36 Figure Sr vs. Nd isotopic ratios for the three zones of the Andes. Data from James et al. (1976), Hawkesworth et al. (1979), James (1982), Harmon et al. (1984), Frey et al. (1984), Thorpe et al. (1984), Hickey et al. (1986), Hildreth and Moorbath (1988), Geist (pers. comm), Davidson (pers. comm.), Wörner et al. (1988), Walker et al. (1991), deSilva (1991), Kay et al. (1991), Davidson and deSilva (1992). Winter (2001) An Introduction to Igneous and Metamorphic Petrology. Prentice Hall. Recall low 143Nd/144Nd and high 87Sr/86Sr is due to an isotopically enriched source such as continental crust contamination. The CVZ exhibits substantial crustal contamination Assimilation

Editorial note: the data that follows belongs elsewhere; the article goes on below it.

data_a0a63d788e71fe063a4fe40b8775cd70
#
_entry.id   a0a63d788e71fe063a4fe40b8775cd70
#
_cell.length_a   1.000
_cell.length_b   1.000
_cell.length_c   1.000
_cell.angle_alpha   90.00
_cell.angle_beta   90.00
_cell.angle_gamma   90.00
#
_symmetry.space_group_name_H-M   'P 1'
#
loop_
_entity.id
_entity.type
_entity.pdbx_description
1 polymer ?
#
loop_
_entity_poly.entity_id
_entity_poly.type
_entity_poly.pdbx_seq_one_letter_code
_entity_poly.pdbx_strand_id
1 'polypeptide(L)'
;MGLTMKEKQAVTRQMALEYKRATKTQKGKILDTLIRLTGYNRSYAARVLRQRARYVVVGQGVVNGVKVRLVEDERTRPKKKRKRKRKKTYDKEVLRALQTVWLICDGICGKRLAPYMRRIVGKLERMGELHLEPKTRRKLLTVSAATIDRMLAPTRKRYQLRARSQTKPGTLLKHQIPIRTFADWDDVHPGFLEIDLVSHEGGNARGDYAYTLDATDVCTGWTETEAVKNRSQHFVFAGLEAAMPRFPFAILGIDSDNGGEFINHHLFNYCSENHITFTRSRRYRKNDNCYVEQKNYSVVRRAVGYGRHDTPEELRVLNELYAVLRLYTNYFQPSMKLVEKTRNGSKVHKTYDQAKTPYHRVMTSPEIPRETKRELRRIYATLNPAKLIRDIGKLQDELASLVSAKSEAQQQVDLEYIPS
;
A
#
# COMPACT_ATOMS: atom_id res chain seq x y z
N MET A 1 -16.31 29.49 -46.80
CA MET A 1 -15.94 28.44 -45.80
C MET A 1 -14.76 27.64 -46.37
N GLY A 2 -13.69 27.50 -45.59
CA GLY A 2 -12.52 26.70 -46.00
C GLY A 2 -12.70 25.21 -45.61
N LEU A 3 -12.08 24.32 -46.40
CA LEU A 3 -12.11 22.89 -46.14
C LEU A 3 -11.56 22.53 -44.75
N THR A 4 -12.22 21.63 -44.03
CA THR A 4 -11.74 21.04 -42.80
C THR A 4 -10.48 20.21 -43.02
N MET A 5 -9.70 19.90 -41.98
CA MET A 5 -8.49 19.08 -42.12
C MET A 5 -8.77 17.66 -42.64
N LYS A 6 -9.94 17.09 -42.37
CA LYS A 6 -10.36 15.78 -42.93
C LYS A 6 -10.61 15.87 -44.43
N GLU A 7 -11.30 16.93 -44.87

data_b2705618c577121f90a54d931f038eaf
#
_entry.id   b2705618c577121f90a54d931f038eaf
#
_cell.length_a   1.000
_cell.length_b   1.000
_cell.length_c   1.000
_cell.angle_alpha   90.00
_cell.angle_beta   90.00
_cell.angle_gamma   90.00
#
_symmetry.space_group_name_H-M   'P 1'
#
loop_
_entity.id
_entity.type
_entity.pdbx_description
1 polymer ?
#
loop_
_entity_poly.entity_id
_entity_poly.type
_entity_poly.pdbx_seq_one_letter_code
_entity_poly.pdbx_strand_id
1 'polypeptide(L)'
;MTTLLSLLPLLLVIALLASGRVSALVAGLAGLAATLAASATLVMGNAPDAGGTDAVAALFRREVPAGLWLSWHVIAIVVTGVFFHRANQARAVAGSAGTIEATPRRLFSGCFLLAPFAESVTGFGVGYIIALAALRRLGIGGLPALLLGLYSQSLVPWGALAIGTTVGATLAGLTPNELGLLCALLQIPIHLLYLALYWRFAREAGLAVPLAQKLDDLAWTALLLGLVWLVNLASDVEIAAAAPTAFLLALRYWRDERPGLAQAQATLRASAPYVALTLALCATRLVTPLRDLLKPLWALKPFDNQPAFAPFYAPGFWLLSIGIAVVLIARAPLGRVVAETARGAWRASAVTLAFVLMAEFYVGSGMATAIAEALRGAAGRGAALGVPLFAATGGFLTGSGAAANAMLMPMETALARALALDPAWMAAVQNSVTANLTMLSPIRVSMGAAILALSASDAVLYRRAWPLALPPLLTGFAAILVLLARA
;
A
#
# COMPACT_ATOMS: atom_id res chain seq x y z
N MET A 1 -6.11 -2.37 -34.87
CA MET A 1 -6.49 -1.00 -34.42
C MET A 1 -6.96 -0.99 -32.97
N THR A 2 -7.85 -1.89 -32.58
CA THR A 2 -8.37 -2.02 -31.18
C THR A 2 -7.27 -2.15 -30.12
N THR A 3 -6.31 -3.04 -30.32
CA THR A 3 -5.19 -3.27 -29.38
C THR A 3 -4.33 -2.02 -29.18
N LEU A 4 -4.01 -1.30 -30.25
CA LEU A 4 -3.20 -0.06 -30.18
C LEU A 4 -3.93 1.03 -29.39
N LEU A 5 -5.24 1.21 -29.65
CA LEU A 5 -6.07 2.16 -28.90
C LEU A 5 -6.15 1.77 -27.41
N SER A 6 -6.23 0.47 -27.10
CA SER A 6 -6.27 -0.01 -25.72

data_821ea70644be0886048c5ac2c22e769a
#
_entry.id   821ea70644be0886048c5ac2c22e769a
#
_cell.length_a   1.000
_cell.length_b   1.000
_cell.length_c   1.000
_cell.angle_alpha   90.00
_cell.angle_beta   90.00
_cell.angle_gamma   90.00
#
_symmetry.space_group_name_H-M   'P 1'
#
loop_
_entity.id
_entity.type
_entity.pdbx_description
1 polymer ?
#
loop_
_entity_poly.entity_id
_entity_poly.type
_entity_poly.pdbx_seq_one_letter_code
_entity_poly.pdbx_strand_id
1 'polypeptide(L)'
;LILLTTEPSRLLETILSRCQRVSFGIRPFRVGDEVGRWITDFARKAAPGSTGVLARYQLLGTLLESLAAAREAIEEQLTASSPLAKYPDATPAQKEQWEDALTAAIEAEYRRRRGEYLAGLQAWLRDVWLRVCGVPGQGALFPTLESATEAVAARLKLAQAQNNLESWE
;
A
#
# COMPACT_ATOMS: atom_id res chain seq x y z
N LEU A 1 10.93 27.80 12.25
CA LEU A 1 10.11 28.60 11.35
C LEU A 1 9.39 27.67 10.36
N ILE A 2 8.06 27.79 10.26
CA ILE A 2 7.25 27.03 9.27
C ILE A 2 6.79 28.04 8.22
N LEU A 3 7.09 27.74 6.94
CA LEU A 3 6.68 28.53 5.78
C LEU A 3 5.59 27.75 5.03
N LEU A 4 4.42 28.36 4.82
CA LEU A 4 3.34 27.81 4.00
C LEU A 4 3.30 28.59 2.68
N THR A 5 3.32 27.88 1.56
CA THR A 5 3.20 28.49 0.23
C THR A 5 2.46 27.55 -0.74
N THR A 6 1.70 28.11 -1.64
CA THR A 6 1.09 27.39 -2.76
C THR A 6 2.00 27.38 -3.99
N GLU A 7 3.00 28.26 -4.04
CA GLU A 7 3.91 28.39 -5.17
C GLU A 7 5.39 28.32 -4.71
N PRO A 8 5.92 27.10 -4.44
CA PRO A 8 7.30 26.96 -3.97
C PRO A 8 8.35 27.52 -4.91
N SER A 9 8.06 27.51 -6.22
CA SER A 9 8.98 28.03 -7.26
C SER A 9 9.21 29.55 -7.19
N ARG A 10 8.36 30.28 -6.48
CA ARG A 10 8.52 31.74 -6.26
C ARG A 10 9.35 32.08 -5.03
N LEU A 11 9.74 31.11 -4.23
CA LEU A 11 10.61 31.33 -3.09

37 Figure Pb/ 204 Pb vs. 206 Pb/ 204 Pb and 207 Pb/ 204 Pb vs. 206 Pb/ 204 Pb for Andean volcanics plotted over the OIB fields from Figures 14-7 and Data from James et al. (1976), Hawkesworth et al. (1979), James (1982), Harmon et al. (1984), Frey et al. (1984), Thorpe et al. (1984), Hickey et al. (1986), Hildreth and Moorbath (1988), Geist (pers. comm), Davidson (pers. comm.), Wörner et al. (1988), Walker et al. (1991), deSilva (1991), Kay et al. (1991), Davidson and deSilva (1992). Winter (2001) An Introduction to Igneous and Metamorphic Petrology. Prentice Hall. Andean Pb enrichments are not much greater than OIBs, and could be derived almost solely from a subducted sediment